Banjo ace to play Carbondale tonight |

Banjo ace to play Carbondale tonight

Stina Sieg
Post Independent Staff
Glenwood Springs, CO Colorado

CARBONDALE ” For some musicians, playing for a crowd is a solitary thing. It’s about delivering heavy messages, not interacting with the audience. It’s about being in a glass box.

But that’s never been Tony Furtado’s way.

A banjo player since 11, a professional since 19, the 40-year-old singer-songwriter has been around music long enough to know just what he’s talking about. Over the years, he’s been involved in several bands, opened for the likes of Allison Krauss and Keith Richards, and produced 13 albums. On Saturday, he’ll bring his acoustic blend of Americana, roots and folk to Carbondale.

Talking from his home in Portland, Ore., he touched on his past, his sound and what he called his “strangely large collection of old chain gang songs.”

“There’s nothing better,” he said of entertaining. “I love playing live more than anything. It’s just incredible.”

He described a recent show in Southern California, where it seemed like the whole audience was “right there” with him, every beat.

“They were digging it, and I was digging it, and I was like, ‘wow, I’m doing it,'” he said, getting into the moment. “I just love music.”

He was born into a non-musical family in Pleasanton, Calif. Though he still doesn’t fully know why, in sixth grade, he decided to do a class project on the banjo. He constructed a little one out of objects around the house and was soon begging his parents to get him a real one. They did, and he fell right into it. He started practicing for hours on end.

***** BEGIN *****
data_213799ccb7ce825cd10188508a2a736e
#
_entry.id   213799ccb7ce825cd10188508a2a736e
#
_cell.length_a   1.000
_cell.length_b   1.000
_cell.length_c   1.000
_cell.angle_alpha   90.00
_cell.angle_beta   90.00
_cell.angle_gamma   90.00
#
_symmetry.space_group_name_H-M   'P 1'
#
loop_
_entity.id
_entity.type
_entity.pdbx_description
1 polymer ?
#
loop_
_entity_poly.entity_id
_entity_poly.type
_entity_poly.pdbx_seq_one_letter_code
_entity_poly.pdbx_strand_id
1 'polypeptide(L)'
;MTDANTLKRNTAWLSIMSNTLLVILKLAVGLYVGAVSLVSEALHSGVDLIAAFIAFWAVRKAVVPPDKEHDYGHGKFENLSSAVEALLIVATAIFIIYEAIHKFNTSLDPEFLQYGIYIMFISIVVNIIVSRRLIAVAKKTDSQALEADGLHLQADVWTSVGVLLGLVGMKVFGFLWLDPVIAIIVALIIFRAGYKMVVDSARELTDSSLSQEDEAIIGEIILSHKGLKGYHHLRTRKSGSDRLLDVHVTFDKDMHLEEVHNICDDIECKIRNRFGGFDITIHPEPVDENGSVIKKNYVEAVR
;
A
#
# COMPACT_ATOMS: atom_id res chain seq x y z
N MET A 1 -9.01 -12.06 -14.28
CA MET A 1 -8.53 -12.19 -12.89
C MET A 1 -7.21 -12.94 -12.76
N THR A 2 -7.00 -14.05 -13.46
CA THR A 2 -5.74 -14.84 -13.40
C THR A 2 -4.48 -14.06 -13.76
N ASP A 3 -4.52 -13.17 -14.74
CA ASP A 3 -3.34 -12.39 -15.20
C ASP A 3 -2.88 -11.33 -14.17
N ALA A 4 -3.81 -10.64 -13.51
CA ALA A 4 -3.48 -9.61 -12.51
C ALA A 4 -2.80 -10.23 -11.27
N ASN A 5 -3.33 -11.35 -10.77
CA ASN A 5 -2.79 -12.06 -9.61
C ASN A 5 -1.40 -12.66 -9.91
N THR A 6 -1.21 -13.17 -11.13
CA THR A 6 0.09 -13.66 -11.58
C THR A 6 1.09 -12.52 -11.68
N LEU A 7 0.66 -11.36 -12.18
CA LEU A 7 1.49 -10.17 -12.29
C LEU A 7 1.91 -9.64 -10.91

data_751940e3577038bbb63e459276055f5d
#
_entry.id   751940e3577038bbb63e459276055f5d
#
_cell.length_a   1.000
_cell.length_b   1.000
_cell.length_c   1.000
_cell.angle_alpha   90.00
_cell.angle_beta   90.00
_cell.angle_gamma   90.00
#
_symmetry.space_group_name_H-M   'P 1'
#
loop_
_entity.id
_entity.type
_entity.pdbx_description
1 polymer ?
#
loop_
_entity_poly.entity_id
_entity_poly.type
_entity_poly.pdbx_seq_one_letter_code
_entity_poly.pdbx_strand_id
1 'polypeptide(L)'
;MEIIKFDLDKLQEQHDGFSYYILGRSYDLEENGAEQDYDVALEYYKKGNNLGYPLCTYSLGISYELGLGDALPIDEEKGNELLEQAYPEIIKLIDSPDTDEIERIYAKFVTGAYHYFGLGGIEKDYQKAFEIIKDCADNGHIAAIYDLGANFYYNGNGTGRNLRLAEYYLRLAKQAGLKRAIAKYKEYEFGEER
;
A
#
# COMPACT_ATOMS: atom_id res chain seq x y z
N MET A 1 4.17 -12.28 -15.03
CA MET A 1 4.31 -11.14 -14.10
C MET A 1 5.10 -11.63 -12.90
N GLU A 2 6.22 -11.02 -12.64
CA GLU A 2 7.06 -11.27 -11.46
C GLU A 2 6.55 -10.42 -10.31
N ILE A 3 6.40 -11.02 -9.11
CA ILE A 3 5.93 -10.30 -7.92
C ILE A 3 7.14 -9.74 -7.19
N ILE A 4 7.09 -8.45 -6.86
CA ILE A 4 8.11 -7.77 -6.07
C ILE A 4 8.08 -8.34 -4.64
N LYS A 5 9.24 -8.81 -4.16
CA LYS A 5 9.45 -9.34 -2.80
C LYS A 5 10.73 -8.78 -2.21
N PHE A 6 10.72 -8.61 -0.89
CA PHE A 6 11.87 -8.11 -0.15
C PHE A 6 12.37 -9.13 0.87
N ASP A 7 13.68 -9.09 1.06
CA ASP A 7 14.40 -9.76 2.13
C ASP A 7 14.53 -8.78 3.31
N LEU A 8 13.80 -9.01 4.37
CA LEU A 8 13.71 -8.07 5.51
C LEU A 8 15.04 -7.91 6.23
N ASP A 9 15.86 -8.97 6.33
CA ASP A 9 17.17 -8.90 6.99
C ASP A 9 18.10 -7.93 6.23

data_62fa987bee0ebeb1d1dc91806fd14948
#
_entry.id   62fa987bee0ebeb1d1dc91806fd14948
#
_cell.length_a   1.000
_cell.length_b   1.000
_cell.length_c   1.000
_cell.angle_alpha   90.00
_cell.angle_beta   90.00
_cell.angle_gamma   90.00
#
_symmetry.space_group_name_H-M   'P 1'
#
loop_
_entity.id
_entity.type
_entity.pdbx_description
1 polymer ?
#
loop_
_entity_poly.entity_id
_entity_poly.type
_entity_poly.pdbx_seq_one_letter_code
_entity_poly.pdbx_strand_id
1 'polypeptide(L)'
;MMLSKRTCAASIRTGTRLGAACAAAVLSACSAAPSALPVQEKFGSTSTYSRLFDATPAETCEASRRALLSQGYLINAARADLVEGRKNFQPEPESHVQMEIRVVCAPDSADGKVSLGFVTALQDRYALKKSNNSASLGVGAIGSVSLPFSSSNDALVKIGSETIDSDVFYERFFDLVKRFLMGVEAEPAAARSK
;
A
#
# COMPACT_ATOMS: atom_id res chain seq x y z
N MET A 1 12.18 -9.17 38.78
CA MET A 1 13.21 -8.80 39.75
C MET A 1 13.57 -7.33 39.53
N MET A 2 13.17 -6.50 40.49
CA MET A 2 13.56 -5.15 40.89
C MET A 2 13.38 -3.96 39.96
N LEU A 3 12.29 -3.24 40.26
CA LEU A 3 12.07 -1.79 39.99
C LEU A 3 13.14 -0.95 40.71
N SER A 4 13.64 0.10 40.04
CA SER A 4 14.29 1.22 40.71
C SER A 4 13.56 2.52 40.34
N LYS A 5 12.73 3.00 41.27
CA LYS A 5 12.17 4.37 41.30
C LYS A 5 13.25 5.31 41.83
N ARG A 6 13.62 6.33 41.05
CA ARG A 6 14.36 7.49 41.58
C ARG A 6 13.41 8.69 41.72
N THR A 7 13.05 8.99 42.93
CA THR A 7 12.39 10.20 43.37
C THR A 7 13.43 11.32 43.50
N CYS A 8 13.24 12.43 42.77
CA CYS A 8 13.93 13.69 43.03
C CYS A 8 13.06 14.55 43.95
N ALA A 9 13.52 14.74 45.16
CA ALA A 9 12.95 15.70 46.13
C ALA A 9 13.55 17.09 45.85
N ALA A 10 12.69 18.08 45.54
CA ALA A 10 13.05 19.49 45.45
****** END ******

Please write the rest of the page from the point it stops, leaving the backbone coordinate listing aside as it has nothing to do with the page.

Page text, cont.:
He would go on to study sculpture and would master the slide guitar, but it would be the banjo he would be known for. At 19 he would go to win the National Banjo Competition in Kansas.

“The creative process is like a drug. I just can’t get enough of it,” he said. “The old tradition of performer on stage, putting on a show, hopefully it’s not a lost art.”

Soon after his banjo win, he got a job as a touring musician and received a recording contract. Since then, regardless of whether he’s been living in Denver or Los Angeles or one of his many stops in-between, he’s been a voracious performer.

While his music has been out there for so long, it’s not easy to describe. The few samples that sit on his myspace page are twangy, yet modern, pining but kind of fun. With most, his smooth voice backed by a guitar or his signature banjo.

For him, being “old school” isn’t the goal, it’s more about being in the moment, connecting with people, giving them a good time. At his shows, he makes a point to draw the audience in and talks to them throughout his set. When it’s time to sell CDs, he’s the one doing it.

“It’s what is me,” he said, of his music.

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